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If someone, who is a medical doctor says that he's leaving his current company, I mean the hospital that he works for, is that something that a native speaker would say? I'm leaving my hospital?

What else to say also would be possible?

I quit my hospital? I will knock off the hospital that I work?

Thanks.

  • It should be noted that many physicians in the English-speaking world are not employees of the hospitals (or similar institutions) in which they work. The terminology that is appropriate for employees may not be appropriate for them. – jsw29 May 12 '19 at 21:17
  • When you say "a native speaker", which country are you talking about? Native speakers in the UK may use different terminology from natives speakers in the US; who may in turn use different terminology from natives speakers in India; ... – TrevorD May 12 '19 at 22:23
  • The generic terminology would be "I will resign my position", though there may be other terms, depending on the legalistic circumstances. – Hot Licks May 13 '19 at 2:34
  • I'm leaving my job, x will be my last day working here, I'm not going to be working here [past date], my position here will be ending, etc. Is this because of a rotation? Change in family circumstances? Unhappiness on the doctor's part with the hospital? Unhappiness with the doctor's performance? The position was for a fixed period, and that period will be ending? Why do other people need to be informed? The exact situation would help one choose among many options. – aparente001 May 13 '19 at 5:24
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I wouldn't say, "I quit my hospital?" I would say 'I quit my job', 'I'm leaving my job'. To be more descriptive I would say, 'I quit my job at the hospital' or 'I quit my hospital job'. Leaving could replace quit in these examples as well.

To me saying "knock off" sounds like one is leaving for the day. I'll knock off for the night.

2. verb, slang To stop doing whatever one is doing. Often used as an imperative. In this usage, a noun or pronoun can be used between "knock" and "off," especially in the common phrase "knock it off." Knock it off, you two! I don't want to see any more fighting. I'm going to go tell those kids to knock off all the shouting.

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    In Br English at least "knock off the hospital" sounds as though he's going to steal it, or (possibly) to steal from it. – BoldBen May 12 '19 at 22:42
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    The doctor is likely to say something like: "As of D-Date, I will be at Hospital Y." She may or may not still have privileges at Hospital X and would add that information. – ab2 May 12 '19 at 23:01
  • ā€œIā€™m resigning from . . . ā€œ is what you might hear in AmE. – Xanne May 13 '19 at 1:56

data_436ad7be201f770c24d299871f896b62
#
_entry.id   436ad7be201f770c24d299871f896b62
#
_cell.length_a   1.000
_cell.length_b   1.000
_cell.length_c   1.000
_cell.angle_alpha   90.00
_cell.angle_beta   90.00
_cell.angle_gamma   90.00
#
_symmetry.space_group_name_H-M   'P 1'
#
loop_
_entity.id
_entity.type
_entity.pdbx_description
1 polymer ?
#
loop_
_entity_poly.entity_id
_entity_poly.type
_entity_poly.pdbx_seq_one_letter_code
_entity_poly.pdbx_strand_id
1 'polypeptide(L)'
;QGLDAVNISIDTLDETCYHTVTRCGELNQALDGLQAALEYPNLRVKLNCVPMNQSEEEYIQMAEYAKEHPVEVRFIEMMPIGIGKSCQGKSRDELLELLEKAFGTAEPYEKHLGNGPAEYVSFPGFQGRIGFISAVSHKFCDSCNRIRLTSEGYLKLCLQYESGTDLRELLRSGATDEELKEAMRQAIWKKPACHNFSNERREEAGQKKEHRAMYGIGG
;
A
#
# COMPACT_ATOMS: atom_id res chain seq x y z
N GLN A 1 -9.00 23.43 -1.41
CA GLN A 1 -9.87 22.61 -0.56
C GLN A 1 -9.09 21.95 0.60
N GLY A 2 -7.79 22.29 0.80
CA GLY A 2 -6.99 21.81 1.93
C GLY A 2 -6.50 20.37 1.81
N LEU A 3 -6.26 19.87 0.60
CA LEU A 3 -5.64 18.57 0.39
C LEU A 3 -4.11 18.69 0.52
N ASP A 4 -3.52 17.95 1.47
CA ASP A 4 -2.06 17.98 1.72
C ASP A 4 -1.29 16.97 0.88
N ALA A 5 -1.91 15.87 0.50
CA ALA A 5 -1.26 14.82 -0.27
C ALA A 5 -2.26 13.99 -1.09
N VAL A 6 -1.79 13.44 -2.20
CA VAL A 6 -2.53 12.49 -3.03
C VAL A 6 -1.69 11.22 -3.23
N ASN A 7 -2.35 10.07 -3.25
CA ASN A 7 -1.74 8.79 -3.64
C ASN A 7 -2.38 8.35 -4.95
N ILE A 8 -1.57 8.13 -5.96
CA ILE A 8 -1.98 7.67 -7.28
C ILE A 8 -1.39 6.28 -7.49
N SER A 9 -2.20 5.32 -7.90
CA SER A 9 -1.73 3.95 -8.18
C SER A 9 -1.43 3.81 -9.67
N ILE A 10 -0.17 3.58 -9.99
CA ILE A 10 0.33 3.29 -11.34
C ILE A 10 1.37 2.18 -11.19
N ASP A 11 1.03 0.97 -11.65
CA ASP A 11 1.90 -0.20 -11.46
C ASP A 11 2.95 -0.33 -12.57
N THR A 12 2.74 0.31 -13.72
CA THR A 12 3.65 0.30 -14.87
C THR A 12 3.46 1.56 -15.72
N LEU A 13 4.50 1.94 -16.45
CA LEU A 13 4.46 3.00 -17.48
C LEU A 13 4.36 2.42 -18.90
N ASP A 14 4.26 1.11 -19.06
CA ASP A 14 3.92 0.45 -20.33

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    Meanwhile in American English, I wouldn't use "knock off" for any of these things -- I only recognize it as slang for reducing a price, as in, "I'll knock off a few dollars", or in rarer cases maybe reducing other things, e.g. "knock off a few pounds" meaning to lose weight. – Glenn Willen May 13 '19 at 1:59
  • @GlennWillen - In my AmE experience I'm well acquainted with "knocking off for the day" "knocking off a jewelry store" (not really:-)) and "telling the kids to "knock it off". And also "knocking off a few dollars because of reasons" – Jim May 13 '19 at 22:56
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In the right context, you really can say "I am leaving the hospital." If you are at lunch with some coworkers at the hospital and you say that, they will know that you aren't a patient being discharged, and they will know because you are in the middle of lunch that you aren't just stepping out for an errand.

And if you use the name of the institution, instead of a generic description, it is even more clear that you are quitting your job. If you work at Smith Memorial Hospital and say "I am leaving Smith Memorial," that generally means that you are quitting your job there. Sometimes people will phrase it this way because "quitting" can have a somewhat negative connotation.

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  • Thank you All... – artisarluk May 16 '19 at 13:05
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The answer depends on context, but the most concise and neutral way to say you are leaving your job is to use the word "resigned." Such as, "I am resigning from the hospital." And, "I have resigned from the hospital."

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"I am unable to work here any longer" "I have to leave my job" "I can no longer work for this hospital"

Using slang ("knock off") would be inappropriate in a professional business environment like a hospital. Using unprofessional language would imply that you do not take the job seriously or mean disrespect. In a business professional environment it would be expected that the speaker would be giving notice before actually quitting, often two weeks or more, so that might be important to say explicitly.

e.g. "I need to give my two weeks' notice, I am leaving to work elsewhere."

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